Thursday, March 10, 2011

A Repetition of Unintelligible Sounds

We sometimes gather at bus stops, but the buses no longer run, and we know it. It's mostly dark after the sun goes down. We have this sensation of the day ending for months now.

Someone will hear something said, step up to anyone on the street, inquire. They're going to do a deal. My cousin works there. Everyone nods and eventually the group dissolves, the elements reforming on down the road.

Almost any sound will bring a pause, and everyone will look towards it. There are fewer vehicles, and inside them faces look grim. They do not look out at us, those who are able to ride in autos. "Hear anything yet?" is the most common greeting on every street.

It isn't clear what we're waiting for. Nobody knows how we arrived at where we are. Everything just stopped. All scheduled events weren't canceled, they just didn't happen. Groceries and markets are still open, and there's no rush anymore. We've in some sort of slow-burn emergency, but we continue the same day and night for weeks now, so the anxiety is low-key.

Milling in front of store windows where nothing is for sale except for perishables. The power doesn't work in houses so we come into the street to find where broadcasts are happening. In furniture and convenience stores, with speakers high up above the show windows. We stand on the street to silently watch and listen. Announcements are sporadic and brief.

They tell us of plans. We are going to package our debt, we were told recently.

"We will attempt to lease the deficit to other nations which we don't owe already. There is an electronic auction in Canada. It is suspected good will come of this initiative from Mrs Margaret O'Connell of Peach Street. Thank you, Mrs O'Connell."

It will be like all the rest of them. They have ideas sent to them by Concerned Citizens. They say they will implement the plan. Then they come back in some days.
"It was actually not a good plan from Mrs O'Connell. It would be like selling the hangover and not the party. We expect more of our citizens. This will never do."

Then we will hear out of the speakers:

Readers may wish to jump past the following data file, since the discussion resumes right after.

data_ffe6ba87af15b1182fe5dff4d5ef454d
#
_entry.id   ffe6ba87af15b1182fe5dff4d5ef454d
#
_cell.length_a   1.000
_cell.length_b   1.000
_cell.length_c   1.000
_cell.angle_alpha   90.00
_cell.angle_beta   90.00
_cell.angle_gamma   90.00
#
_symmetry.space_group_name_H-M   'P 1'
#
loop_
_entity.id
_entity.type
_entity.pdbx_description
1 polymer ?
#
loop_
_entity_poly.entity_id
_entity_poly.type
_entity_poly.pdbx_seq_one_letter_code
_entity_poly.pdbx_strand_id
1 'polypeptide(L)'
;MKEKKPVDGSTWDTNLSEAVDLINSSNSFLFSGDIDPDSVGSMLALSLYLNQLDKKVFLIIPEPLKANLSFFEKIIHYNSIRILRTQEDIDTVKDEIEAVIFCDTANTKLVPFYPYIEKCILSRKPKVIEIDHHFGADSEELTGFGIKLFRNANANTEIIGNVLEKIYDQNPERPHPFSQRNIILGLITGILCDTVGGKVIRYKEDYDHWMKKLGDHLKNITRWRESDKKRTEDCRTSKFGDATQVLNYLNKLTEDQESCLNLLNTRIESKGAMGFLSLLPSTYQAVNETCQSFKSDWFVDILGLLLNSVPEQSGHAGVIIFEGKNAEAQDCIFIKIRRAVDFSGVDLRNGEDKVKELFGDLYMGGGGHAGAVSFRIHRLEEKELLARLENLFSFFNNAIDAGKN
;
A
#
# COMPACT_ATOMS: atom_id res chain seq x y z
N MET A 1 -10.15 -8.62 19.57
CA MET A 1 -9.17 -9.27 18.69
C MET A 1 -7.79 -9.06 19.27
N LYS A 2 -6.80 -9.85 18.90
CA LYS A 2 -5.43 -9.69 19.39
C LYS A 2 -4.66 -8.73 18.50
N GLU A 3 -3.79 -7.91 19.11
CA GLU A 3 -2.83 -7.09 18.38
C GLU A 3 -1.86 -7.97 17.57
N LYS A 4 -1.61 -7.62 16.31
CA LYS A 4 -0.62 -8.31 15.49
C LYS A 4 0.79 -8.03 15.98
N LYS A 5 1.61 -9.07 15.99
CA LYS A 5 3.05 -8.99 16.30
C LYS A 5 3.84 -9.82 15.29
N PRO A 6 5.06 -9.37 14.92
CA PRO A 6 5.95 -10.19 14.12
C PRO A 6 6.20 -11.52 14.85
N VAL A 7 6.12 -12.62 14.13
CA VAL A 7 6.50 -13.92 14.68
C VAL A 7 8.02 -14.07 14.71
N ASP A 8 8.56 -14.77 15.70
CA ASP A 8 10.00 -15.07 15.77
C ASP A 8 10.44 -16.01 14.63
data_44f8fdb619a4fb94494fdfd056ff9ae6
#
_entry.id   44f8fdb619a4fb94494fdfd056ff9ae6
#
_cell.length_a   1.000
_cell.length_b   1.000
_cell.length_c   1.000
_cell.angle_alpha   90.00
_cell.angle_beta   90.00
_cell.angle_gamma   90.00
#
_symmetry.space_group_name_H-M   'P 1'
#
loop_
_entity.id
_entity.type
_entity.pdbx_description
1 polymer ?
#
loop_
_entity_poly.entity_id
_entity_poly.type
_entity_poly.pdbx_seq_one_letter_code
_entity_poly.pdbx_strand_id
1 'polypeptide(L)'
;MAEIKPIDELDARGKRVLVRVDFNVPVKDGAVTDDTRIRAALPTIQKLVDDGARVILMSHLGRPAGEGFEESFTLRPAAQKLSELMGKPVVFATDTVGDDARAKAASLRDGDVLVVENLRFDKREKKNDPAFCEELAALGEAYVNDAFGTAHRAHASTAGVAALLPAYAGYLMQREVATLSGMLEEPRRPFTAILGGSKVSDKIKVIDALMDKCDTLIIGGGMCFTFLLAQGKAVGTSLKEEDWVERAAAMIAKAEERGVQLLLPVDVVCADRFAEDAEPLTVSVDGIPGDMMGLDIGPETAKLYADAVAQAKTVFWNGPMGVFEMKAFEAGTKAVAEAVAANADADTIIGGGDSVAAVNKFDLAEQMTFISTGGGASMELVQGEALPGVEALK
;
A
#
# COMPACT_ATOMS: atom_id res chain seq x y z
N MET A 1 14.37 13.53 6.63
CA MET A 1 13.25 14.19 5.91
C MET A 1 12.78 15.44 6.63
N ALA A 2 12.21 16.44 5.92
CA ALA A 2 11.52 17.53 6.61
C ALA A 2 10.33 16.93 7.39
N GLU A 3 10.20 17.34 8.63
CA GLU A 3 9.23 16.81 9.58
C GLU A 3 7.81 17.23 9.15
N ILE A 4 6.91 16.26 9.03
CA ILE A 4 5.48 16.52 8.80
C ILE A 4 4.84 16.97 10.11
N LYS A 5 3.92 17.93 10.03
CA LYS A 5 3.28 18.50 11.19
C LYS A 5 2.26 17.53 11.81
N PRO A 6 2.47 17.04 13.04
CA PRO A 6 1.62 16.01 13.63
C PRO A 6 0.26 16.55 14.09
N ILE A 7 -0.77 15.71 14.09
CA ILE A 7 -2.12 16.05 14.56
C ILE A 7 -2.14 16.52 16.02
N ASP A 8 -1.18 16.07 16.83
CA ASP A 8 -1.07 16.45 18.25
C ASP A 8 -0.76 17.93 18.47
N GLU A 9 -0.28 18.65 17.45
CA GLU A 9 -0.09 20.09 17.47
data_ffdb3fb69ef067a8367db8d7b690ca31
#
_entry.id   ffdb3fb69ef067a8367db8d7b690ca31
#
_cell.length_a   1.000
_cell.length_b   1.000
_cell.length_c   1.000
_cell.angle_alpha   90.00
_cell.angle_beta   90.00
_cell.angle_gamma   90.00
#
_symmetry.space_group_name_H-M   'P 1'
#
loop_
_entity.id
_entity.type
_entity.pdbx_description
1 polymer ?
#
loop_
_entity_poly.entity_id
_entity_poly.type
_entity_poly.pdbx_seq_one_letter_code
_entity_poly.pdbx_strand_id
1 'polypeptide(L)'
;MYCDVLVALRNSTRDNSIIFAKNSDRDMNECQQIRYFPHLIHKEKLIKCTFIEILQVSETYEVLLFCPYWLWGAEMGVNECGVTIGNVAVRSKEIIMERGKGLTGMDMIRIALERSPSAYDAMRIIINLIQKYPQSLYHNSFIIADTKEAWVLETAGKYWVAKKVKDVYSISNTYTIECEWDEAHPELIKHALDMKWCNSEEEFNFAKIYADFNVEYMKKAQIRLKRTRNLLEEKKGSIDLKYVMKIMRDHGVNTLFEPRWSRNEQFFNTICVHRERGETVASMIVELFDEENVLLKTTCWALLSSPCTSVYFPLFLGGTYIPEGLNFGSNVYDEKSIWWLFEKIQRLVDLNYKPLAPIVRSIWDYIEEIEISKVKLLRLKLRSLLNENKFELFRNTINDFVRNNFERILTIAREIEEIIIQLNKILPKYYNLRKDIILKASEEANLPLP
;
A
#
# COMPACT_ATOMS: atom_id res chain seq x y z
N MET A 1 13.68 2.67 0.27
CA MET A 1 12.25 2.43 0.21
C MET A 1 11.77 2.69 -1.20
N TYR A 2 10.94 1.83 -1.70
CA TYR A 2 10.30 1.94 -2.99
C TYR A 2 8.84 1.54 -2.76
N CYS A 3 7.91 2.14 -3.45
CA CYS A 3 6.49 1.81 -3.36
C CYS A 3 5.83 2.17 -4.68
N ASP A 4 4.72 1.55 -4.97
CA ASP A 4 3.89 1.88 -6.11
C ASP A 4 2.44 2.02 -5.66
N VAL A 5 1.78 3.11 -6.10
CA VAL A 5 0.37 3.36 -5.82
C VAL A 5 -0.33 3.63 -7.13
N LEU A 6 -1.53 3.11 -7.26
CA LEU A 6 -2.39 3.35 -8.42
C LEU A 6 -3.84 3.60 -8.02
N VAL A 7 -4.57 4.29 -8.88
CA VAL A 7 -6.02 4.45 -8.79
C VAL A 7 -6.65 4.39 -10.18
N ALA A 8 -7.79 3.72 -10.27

"Mr Magruder has suggested that if all citizens were to take turns dragging on a large treadmill, then power would be restored. We could then export what we don't need to our creditors. Thank you, Mr Magruder."

We watch the guy who is the only one we will see all day and into the night who is smiling. It is like a hasty drawing of a smile, however. It is unnerving that the only notions for correcting whatever has gone wrong come from individuals writing to the station.

The central, maybe only, state of our being is anxiety tamped down just below panic. The children still play in the park, but it's as if they are at a funeral. They know something is sad, but not what, and nobody is able to tell them. How do you tell a kid that everything just stopped?

Some will begin, "I tell you, if only we'd ..." and then someone else will always cut him off. "There's no need to go over the past. What's done is done."

We had grown accustomed to the noises in our town, of course, but what we hear now is often unfamiliar; sometimes ... disturbing. A sort of rumble, a muffled concussion, and always just beyond sight. We all stop and wait, everyone quiet, but it will not repeat. We are waiting for a repetition of an unintelligible noise, is what.

The women seem most patient, are the most assured. They keep us up, tell us we'd better and we ought to and don't let this or be sure of that. They are marvelous. I don't know what the men would do without them, nor the kids, although nobody believes any steps we take will ever make the slightest difference.

"Mrs Kinoffka of Liberty Street has an idea that throwing wide our borders and allowing everyone in will dillute our difficulty like how a cesspool be cleaned by a creek in a storm. Thank you, Mrs Kinoffka!"

I remember the countenance of my mother in her casket. Her hard last days had left her looking like her stern elder sister. And there was the begger with her child in the market that year, Mazatlán, her face a mask of woe. The torero, Eloy Cavazos, on missing with the sword, lays over the back of the animal and moans to the heavens.

It's a very common expression now.

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